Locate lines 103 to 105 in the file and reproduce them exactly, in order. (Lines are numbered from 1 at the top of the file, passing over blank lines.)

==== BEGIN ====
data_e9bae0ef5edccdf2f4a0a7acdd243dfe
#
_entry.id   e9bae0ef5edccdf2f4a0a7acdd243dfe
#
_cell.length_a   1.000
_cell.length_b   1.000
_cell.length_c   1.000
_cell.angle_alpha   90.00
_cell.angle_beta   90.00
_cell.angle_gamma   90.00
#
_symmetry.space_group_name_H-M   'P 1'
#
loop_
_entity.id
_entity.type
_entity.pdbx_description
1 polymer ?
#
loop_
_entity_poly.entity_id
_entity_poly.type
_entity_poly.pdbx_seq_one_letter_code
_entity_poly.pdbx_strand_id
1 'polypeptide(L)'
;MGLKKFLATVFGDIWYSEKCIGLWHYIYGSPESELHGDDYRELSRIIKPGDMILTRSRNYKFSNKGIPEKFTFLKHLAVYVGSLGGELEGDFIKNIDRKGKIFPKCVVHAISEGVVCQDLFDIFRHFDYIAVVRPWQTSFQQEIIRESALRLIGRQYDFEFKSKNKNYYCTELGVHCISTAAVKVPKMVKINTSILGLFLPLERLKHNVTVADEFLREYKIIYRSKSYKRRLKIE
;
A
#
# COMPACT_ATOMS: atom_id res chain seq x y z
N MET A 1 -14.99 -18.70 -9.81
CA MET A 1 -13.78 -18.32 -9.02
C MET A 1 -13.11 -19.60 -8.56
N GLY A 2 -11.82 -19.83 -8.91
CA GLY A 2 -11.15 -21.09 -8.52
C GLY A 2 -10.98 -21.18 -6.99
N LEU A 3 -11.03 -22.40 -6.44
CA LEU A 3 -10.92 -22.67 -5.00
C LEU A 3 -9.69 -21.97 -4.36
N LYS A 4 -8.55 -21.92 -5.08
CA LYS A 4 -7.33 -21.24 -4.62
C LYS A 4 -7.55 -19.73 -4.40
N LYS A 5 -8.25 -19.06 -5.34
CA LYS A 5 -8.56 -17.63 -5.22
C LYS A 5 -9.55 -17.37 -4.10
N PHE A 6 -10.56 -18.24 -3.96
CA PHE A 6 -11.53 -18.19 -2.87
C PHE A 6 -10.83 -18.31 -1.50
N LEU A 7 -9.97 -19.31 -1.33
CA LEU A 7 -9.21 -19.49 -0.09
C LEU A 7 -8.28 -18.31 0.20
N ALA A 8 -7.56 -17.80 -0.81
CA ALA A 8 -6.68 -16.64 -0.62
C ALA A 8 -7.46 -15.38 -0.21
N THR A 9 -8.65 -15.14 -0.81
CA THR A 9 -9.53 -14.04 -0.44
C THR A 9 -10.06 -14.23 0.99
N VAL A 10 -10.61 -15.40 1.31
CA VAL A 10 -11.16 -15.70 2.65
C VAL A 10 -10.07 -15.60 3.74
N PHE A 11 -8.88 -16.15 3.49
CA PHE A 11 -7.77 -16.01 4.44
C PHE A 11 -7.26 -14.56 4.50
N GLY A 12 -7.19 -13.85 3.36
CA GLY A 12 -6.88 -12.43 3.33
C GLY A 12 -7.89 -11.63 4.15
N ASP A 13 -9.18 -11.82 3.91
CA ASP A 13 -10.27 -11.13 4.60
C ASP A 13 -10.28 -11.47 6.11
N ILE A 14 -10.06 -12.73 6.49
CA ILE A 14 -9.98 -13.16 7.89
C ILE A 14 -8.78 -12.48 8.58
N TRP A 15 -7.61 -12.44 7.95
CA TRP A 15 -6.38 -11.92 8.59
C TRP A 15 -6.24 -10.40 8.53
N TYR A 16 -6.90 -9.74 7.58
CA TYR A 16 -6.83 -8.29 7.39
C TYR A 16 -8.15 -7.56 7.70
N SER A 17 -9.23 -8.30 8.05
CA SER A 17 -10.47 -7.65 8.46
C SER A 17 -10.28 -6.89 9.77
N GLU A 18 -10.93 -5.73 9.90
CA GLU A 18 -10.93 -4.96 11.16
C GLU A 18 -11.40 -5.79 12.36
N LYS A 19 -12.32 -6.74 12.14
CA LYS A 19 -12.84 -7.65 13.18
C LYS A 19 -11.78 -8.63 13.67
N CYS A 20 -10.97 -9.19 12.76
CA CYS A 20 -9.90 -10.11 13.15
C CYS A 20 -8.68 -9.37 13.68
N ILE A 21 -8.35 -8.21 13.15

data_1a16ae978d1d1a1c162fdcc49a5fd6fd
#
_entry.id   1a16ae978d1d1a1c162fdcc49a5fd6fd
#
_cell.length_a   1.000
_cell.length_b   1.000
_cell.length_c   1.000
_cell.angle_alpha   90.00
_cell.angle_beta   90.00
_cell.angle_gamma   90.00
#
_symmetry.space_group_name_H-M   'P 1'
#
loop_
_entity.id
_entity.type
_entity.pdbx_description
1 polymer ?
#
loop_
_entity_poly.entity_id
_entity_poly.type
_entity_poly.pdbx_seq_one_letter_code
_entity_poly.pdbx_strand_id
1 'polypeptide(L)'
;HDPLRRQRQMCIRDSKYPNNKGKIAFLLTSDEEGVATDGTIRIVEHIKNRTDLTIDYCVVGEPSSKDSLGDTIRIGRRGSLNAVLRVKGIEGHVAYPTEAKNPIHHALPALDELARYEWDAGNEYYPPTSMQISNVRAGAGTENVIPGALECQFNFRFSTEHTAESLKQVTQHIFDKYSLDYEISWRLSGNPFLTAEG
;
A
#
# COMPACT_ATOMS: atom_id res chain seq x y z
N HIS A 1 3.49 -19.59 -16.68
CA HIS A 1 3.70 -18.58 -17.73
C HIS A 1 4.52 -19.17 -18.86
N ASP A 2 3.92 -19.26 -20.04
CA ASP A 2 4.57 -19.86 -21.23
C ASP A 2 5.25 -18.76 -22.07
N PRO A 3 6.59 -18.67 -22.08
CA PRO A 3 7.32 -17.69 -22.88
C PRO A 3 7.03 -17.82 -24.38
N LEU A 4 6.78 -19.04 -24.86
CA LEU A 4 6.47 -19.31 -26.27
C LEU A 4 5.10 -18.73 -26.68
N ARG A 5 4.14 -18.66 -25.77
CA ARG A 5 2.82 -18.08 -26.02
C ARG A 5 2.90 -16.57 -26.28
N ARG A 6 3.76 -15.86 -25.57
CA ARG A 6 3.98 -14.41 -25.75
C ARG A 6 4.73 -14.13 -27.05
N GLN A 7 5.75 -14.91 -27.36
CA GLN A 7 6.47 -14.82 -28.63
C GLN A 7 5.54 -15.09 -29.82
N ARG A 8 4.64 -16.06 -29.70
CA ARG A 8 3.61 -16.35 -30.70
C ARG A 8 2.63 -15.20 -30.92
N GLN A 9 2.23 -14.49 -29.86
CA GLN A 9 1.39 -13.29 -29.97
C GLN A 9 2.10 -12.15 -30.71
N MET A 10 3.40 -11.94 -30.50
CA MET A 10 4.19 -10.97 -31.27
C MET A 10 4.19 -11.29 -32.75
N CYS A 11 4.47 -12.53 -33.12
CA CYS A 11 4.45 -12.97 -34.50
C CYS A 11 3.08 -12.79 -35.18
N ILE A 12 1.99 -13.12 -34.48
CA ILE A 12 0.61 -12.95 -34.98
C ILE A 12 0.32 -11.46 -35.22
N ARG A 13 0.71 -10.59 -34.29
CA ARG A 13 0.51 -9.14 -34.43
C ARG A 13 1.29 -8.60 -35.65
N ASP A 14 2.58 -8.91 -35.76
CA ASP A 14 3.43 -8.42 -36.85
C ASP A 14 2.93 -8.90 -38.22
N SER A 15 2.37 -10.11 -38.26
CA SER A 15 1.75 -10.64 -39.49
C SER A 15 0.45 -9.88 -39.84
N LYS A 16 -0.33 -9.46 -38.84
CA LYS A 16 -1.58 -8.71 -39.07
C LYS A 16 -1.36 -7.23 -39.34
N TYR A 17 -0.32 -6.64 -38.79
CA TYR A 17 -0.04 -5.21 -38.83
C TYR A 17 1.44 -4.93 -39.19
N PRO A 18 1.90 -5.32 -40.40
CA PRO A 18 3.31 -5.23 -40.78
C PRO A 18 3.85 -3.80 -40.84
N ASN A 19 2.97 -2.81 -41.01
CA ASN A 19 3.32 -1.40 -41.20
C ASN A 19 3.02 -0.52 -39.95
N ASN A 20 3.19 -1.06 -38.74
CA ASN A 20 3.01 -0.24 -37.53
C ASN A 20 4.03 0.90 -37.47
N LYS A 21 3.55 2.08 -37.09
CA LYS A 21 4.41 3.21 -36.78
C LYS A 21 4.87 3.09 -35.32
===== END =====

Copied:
_symmetry.space_group_name_H-M   'P 1'
#
loop_